Saturday, May 9, 2020


I was thirteen and living in part of the attic of my family's home, the first space I had to myself in my life, my two oldest brothers long gone and one older sister in a nunnery, my other older sister in her own room and another brother in his. I had rebuilt a radio I found in a neighbor's trash and would lay in bed at night listening to the Newark R&B station, being schooled as a poet and musician by songs like Hank Ballard's "Annie Had A Baby" and Ray Charles' "I Got A Woman" and especially Chuck Berry's "Maybellene"...and then "Tutti Frutti" came over the radio and it was a whole new world.

I never met Little Richard or saw him live that I can remember, but still remember his first appearance onscreen in DON'T KNOCK THE ROCK, an otherwise pretty boring movie until Little Richard appears. In the Newark theater I saw it in with a little gang of fellow thirteen-year-olds the older teens started clapping and dancing once he started playing and singing. The next rock'n'roll movie we went to see (for Frankie Lyman and the Teenagers) they had cops lining the inside of the movie theater to avoid dancing, but older teens still jumped into the aisles and started jitter bugging, and even after being escorted out by the cops more teens would do it until the cops gave up.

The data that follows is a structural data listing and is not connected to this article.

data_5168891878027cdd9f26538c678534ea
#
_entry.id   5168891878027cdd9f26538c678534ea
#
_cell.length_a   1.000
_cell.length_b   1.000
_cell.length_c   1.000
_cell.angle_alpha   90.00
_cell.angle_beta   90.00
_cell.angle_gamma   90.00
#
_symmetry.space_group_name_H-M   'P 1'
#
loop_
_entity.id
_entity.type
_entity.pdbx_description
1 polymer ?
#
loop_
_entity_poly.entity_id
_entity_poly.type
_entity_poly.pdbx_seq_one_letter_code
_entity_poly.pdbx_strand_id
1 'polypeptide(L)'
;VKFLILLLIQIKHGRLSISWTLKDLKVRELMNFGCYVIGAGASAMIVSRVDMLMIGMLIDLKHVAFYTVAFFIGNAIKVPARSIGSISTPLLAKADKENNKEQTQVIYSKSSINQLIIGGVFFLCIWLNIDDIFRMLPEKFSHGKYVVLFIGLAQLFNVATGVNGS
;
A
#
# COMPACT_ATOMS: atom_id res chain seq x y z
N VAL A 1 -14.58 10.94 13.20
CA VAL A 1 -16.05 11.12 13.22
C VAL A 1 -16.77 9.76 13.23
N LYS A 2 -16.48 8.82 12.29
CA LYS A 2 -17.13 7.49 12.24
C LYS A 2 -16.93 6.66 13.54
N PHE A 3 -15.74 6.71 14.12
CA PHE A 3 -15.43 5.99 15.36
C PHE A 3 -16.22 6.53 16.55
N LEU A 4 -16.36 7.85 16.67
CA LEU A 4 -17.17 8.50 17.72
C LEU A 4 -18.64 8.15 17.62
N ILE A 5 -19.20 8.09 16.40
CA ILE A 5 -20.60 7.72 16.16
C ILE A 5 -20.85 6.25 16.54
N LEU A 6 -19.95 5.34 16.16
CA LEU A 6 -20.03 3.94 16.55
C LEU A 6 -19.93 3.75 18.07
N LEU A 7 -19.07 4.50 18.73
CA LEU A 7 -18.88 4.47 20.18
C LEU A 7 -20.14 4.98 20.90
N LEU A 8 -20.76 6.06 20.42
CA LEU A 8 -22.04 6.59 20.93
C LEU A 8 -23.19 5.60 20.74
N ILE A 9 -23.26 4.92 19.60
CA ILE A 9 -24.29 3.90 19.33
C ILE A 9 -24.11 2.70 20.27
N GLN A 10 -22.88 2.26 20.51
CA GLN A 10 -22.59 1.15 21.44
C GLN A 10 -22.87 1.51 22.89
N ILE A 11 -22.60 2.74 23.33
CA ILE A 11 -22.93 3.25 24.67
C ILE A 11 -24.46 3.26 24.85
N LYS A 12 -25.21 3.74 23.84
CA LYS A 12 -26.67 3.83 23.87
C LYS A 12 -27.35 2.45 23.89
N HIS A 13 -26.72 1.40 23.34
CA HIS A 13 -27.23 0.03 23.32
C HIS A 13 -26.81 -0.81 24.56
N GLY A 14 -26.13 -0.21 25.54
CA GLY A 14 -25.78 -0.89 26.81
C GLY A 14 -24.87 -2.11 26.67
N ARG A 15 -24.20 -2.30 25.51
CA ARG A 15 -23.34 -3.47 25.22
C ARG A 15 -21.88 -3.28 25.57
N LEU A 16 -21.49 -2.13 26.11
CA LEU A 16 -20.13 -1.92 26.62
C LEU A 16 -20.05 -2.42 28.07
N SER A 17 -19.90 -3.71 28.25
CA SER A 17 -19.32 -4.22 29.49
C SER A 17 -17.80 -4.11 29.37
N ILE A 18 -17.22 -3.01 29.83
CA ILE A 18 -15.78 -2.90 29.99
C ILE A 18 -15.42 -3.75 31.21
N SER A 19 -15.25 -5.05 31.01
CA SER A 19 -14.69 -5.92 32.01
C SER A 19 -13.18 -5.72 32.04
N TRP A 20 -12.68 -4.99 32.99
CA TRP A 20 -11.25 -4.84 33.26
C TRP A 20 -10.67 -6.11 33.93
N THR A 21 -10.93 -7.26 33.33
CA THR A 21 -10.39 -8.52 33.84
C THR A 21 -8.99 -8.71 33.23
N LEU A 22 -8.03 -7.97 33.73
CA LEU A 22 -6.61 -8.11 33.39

That was the power of rock'n'roll and the impact of its most dynamic practitioner and co-inventor. Rest in that Power, Little Richard.

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